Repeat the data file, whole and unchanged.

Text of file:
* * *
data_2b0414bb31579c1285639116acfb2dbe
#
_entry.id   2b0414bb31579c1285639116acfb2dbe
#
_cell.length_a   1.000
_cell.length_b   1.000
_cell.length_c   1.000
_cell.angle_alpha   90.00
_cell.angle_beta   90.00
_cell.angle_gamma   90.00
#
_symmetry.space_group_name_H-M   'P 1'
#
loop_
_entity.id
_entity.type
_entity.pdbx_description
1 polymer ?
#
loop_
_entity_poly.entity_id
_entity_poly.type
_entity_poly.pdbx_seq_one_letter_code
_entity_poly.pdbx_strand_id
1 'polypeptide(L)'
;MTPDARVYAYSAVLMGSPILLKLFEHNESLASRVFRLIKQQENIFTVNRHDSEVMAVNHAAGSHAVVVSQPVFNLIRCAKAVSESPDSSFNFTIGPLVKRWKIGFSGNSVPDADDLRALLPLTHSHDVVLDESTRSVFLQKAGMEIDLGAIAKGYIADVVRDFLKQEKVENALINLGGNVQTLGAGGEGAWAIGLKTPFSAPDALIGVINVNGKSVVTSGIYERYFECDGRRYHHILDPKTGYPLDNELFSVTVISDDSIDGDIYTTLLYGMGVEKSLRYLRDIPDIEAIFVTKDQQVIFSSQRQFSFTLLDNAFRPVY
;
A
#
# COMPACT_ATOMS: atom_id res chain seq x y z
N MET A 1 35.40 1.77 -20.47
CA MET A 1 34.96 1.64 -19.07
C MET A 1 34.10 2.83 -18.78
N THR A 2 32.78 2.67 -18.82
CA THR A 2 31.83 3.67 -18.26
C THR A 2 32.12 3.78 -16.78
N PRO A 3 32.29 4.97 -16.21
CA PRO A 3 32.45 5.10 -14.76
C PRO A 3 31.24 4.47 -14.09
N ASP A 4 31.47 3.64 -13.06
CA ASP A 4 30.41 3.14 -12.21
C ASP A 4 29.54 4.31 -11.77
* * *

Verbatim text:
data_2b0414bb31579c1285639116acfb2dbe
#
_entry.id   2b0414bb31579c1285639116acfb2dbe
#
_cell.length_a   1.000
_cell.length_b   1.000
_cell.length_c   1.000
_cell.angle_alpha   90.00
_cell.angle_beta   90.00
_cell.angle_gamma   90.00
#
_symmetry.space_group_name_H-M   'P 1'
#
loop_
_entity.id
_entity.type
_entity.pdbx_description
1 polymer ?
#
loop_
_entity_poly.entity_id
_entity_poly.type
_entity_poly.pdbx_seq_one_letter_code
_entity_poly.pdbx_strand_id
1 'polypeptide(L)'
;MTPDARVYAYSAVLMGSPILLKLFEHNESLASRVFRLIKQQENIFTVNRHDSEVMAVNHAAGSHAVVVSQPVFNLIRCAKAVSESPDSSFNFTIGPLVKRWKIGFSGNSVPDADDLRALLPLTHSHDVVLDESTRSVFLQKAGMEIDLGAIAKGYIADVVRDFLKQEKVENALINLGGNVQTLGAGGEGAWAIGLKTPFSAPDALIGVINVNGKSVVTSGIYERYFECDGRRYHHILDPKTGYPLDNELFSVTVISDDSIDGDIYTTLLYGMGVEKSLRYLRDIPDIEAIFVTKDQQVIFSSQRQFSFTLLDNAFRPVY
;
A
#
# COMPACT_ATOMS: atom_id res chain seq x y z
N MET A 1 35.40 1.77 -20.47
CA MET A 1 34.96 1.64 -19.07
C MET A 1 34.10 2.83 -18.78
N THR A 2 32.78 2.67 -18.82
CA THR A 2 31.83 3.67 -18.26
C THR A 2 32.12 3.78 -16.78
N PRO A 3 32.29 4.97 -16.21
CA PRO A 3 32.45 5.10 -14.76
C PRO A 3 31.24 4.47 -14.09
N ASP A 4 31.47 3.64 -13.06
CA ASP A 4 30.41 3.14 -12.21
C ASP A 4 29.54 4.31 -11.77